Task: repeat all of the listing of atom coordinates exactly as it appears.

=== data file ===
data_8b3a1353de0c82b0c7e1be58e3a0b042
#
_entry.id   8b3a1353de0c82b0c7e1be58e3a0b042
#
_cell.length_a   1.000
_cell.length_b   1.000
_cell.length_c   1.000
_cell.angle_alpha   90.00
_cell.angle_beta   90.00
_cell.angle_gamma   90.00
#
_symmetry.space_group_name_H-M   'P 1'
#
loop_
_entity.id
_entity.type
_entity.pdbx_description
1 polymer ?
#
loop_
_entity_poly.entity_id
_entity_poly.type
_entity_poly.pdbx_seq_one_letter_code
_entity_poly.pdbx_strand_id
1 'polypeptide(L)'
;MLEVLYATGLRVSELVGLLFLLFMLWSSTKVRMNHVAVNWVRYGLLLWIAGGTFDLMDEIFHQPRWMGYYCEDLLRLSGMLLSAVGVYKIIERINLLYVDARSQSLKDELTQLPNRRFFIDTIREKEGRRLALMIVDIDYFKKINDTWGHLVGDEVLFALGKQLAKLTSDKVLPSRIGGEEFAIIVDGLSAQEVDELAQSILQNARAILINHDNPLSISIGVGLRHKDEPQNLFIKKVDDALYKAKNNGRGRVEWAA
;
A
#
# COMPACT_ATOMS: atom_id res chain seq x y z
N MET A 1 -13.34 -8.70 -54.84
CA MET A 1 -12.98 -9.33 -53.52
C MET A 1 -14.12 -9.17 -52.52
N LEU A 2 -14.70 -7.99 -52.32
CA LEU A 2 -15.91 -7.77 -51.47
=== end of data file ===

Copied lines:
data_8b3a1353de0c82b0c7e1be58e3a0b042
#
_entry.id   8b3a1353de0c82b0c7e1be58e3a0b042
#
_cell.length_a   1.000
_cell.length_b   1.000
_cell.length_c   1.000
_cell.angle_alpha   90.00
_cell.angle_beta   90.00
_cell.angle_gamma   90.00
#
_symmetry.space_group_name_H-M   'P 1'
#
loop_
_entity.id
_entity.type
_entity.pdbx_description
1 polymer ?
#
loop_
_entity_poly.entity_id
_entity_poly.type
_entity_poly.pdbx_seq_one_letter_code
_entity_poly.pdbx_strand_id
1 'polypeptide(L)'
;MLEVLYATGLRVSELVGLLFLLFMLWSSTKVRMNHVAVNWVRYGLLLWIAGGTFDLMDEIFHQPRWMGYYCEDLLRLSGMLLSAVGVYKIIERINLLYVDARSQSLKDELTQLPNRRFFIDTIREKEGRRLALMIVDIDYFKKINDTWGHLVGDEVLFALGKQLAKLTSDKVLPSRIGGEEFAIIVDGLSAQEVDELAQSILQNARAILINHDNPLSISIGVGLRHKDEPQNLFIKKVDDALYKAKNNGRGRVEWAA
;
A
#
# COMPACT_ATOMS: atom_id res chain seq x y z
N MET A 1 -13.34 -8.70 -54.84
CA MET A 1 -12.98 -9.33 -53.52
C MET A 1 -14.12 -9.17 -52.52
N LEU A 2 -14.70 -7.99 -52.32
CA LEU A 2 -15.91 -7.77 -51.47